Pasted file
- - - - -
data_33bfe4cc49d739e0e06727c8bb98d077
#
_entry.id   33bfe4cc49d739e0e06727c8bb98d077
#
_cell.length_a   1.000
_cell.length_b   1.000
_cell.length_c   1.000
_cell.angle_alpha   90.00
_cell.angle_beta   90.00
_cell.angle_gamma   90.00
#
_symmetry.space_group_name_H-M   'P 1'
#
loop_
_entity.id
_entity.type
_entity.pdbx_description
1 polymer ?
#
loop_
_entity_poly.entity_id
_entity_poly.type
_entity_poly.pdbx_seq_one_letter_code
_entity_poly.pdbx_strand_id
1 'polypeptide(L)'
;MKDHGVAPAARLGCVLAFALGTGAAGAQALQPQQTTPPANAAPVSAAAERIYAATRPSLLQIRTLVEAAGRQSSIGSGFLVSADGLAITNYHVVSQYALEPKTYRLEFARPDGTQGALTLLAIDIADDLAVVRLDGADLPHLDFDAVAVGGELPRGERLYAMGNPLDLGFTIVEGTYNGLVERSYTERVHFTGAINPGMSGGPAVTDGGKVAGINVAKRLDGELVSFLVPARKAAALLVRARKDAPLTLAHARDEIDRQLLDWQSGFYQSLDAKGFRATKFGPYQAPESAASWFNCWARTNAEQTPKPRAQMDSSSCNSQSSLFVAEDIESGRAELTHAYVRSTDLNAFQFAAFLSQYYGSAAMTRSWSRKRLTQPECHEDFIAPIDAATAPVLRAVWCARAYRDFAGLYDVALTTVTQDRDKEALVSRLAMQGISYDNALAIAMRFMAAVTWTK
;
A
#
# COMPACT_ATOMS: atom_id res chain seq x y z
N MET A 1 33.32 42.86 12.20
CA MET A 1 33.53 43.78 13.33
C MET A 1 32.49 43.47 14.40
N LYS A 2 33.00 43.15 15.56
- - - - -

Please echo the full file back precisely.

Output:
data_33bfe4cc49d739e0e06727c8bb98d077
#
_entry.id   33bfe4cc49d739e0e06727c8bb98d077
#
_cell.length_a   1.000
_cell.length_b   1.000
_cell.length_c   1.000
_cell.angle_alpha   90.00
_cell.angle_beta   90.00
_cell.angle_gamma   90.00
#
_symmetry.space_group_name_H-M   'P 1'
#
loop_
_entity.id
_entity.type
_entity.pdbx_description
1 polymer ?
#
loop_
_entity_poly.entity_id
_entity_poly.type
_entity_poly.pdbx_seq_one_letter_code
_entity_poly.pdbx_strand_id
1 'polypeptide(L)'
;MKDHGVAPAARLGCVLAFALGTGAAGAQALQPQQTTPPANAAPVSAAAERIYAATRPSLLQIRTLVEAAGRQSSIGSGFLVSADGLAITNYHVVSQYALEPKTYRLEFARPDGTQGALTLLAIDIADDLAVVRLDGADLPHLDFDAVAVGGELPRGERLYAMGNPLDLGFTIVEGTYNGLVERSYTERVHFTGAINPGMSGGPAVTDGGKVAGINVAKRLDGELVSFLVPARKAAALLVRARKDAPLTLAHARDEIDRQLLDWQSGFYQSLDAKGFRATKFGPYQAPESAASWFNCWARTNAEQTPKPRAQMDSSSCNSQSSLFVAEDIESGRAELTHAYVRSTDLNAFQFAAFLSQYYGSAAMTRSWSRKRLTQPECHEDFIAPIDAATAPVLRAVWCARAYRDFAGLYDVALTTVTQDRDKEALVSRLAMQGISYDNALAIAMRFMAAVTWTK
;
A
#
# COMPACT_ATOMS: atom_id res chain seq x y z
N MET A 1 33.32 42.86 12.20
CA MET A 1 33.53 43.78 13.33
C MET A 1 32.49 43.47 14.40
N LYS A 2 33.00 43.15 15.56